Early childhood education is a process that starts from birth and continues until the age of 8. This period is a crucial stage in the development of the child’s physical, intellectual, and social skills.
Thus, the importance of early childhood education cannot be overstated, as it helps children develop skills that will help them in their later years of schooling and their future careers.
Finding the right type of education for your child/children is a challenging and stressful endeavor. The pursuit to find the best education system for children depends on several factors, including teaching practices, the role of the educator, and classroom resources.
When considering Montessori education, parents may have misunderstandings or misconceptions. Currently, there are approximately 3,000 Montessori schools across the United States. Clearly, Montessori education has had a great impact on delivering successful teachings.
This article seeks to provide some clarity about Montessori education by providing a general explanation of its pros and cons. To provide some context, general information about its founder, Maria Montessori, is also included.
What is Montessori Education?
Montessori education focuses on educating the whole child (intellectual, physical, social & emotional development) by promoting individualized learning and focuses on a child’s interests, needs, and independence by providing children with opportunities to explore, learn, play, create, and discover.
Montessori education is based on scientific observations of children from birth to adulthood, where children pursue their own projects and choose what they want to learn based on what interests them. It is based on principles such as movement and cognition that are closely intertwined. The ability to direct one’s attention in a sustained environment fosters an array of positive development and many more.
Some of its unique features include preparing children to be independent in their daily chores, educating the whole child, hands-on learning, up to 3-hour blocks for activities chosen by children, a mixed-age classroom, skill-based materials, and curriculum.
Dr. Maria Montessori and the Foundation of Montessori education
This educational philosophy was developed by and named after Dr. Maria Montessori, an Italian physician and educator who urged the importance of education in 1907.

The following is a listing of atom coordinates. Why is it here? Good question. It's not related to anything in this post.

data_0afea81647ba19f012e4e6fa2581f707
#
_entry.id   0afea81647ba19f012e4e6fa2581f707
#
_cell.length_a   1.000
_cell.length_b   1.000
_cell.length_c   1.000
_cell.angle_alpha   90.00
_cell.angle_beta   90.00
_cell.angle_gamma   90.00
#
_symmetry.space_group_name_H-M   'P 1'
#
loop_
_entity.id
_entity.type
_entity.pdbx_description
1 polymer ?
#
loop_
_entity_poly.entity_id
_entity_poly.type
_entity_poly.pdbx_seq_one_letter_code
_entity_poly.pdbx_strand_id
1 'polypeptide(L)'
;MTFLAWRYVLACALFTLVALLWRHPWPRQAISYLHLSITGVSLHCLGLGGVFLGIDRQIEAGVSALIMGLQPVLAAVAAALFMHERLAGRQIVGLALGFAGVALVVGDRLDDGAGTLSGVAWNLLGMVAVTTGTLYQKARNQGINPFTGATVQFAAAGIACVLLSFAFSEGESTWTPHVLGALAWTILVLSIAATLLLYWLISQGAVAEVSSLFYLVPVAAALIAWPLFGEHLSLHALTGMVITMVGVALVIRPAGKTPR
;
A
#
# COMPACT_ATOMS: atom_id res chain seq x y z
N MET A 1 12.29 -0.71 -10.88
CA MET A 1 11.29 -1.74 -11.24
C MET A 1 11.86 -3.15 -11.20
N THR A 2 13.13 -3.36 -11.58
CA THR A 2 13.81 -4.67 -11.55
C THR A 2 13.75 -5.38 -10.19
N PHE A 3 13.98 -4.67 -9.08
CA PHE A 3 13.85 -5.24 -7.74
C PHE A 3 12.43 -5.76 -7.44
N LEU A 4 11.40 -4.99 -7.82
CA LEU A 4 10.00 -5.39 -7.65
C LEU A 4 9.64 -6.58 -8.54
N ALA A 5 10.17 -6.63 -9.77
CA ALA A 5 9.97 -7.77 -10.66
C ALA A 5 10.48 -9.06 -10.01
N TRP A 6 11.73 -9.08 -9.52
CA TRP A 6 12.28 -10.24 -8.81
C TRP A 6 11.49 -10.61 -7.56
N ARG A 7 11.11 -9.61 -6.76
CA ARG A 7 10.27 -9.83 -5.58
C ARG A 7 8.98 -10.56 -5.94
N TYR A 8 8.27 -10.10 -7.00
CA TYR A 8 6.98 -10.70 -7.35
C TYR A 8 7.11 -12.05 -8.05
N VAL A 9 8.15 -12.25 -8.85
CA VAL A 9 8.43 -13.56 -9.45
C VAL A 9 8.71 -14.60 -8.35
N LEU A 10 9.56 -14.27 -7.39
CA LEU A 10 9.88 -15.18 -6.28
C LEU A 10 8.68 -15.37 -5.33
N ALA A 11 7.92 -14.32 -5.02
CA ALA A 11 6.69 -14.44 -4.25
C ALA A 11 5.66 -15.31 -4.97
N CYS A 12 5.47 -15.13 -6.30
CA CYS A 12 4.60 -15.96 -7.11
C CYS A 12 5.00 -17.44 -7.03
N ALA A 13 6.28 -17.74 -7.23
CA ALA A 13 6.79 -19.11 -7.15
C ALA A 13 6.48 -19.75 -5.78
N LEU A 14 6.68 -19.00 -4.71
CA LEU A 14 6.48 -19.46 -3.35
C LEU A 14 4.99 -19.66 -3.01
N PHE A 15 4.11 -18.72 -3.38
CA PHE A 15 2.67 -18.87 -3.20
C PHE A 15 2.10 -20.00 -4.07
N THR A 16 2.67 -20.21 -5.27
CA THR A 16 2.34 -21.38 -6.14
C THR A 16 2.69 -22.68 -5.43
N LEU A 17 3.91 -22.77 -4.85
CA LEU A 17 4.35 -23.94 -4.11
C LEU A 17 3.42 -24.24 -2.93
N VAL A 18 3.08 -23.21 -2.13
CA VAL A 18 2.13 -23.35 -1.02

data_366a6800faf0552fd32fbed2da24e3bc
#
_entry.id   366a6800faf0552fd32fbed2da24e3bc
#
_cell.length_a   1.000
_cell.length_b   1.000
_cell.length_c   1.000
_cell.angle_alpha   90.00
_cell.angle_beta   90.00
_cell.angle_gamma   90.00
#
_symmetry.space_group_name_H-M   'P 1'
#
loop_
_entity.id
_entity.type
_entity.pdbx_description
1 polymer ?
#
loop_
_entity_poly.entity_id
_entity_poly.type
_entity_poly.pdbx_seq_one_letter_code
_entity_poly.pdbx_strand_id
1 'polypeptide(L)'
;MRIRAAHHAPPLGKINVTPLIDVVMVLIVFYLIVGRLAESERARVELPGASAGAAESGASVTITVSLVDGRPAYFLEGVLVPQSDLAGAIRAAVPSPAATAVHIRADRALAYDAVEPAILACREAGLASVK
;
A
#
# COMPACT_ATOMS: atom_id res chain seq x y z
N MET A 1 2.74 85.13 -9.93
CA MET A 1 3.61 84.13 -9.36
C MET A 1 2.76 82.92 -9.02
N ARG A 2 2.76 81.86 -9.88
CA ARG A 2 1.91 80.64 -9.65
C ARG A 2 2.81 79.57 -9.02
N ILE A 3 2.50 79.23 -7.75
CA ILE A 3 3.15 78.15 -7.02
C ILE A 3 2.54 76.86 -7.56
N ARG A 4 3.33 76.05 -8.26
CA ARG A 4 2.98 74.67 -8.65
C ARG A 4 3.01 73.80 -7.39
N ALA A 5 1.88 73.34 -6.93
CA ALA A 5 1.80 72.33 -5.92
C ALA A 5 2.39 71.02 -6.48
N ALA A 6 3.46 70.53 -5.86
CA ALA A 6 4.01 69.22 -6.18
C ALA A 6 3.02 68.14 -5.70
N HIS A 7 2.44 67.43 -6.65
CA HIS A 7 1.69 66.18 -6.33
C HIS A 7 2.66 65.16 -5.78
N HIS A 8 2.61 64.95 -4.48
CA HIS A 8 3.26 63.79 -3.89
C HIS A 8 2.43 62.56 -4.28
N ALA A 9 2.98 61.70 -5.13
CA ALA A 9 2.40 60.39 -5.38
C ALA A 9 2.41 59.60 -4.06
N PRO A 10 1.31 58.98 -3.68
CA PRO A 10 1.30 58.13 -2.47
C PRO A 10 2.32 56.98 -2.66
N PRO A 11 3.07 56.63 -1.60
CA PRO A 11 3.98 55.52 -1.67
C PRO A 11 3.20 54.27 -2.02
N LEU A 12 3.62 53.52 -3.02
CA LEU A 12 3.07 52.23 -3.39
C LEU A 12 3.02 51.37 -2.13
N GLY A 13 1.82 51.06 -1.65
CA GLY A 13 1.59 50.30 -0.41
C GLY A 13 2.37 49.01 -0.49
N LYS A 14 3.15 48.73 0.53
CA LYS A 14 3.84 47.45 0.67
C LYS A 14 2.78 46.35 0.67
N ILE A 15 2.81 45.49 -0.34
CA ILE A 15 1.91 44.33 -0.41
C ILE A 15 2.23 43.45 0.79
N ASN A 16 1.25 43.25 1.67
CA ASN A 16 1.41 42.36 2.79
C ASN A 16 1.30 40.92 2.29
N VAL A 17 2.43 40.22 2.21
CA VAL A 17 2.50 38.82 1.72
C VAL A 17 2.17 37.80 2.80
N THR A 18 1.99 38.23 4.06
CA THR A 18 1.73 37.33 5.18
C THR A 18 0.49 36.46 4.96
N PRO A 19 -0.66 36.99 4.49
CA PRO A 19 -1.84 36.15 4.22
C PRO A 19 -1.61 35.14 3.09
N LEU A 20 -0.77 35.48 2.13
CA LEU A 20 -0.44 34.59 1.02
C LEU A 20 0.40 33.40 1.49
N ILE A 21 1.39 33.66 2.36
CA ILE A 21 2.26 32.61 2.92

During her research, she observed that children with age 3-6 years have distinct skill sets and knowledge as compared to older children who know how to follow procedures and make their own decisions about what to do next.
She took this opportunity and started a housing project in the San Lorenzo section of Rome, Italy, with 50-60 children aged 3 to 6 in January 1907. This building was named Casa Dei Bambini. It operates even today at the original location, at 58 Via Dei Marsi near the University of Rome (Kramer, 2017).
She viewed the classroom as a laboratory in which she understood how children learn best. As it was not a proper school, she furnished the classroom with small furniture specially designed for children. She also put in various learning materials that gave young teachers instructions on what to do.
Her observations during her visits and evening reports of teachers’ inspirations helped her create new materials for teachers. Dr. Montessori’s research continued for 45 years as she kept testing new approaches and materials and noting children’s reactions.
Her effort to understand a child’s learning behavior left a legacy of a broad, field-tested curriculum covering all the major subject areas-math, music, art, grammar, science, history, and practical life activities such as food preparation, daily household chores, and many more.
Montessori education was developed by experiments over her lifetime with children in places as diverse as Rome, India, Spain, the Netherlands, and the United States. Dr. Montessori even gave many lectures and wrote several books about her system for schools to follow. She then founded the Association Montessori Internationale (AMI) to carry on her work, including the training of Montessori teachers.
Montessori Theory of Child Development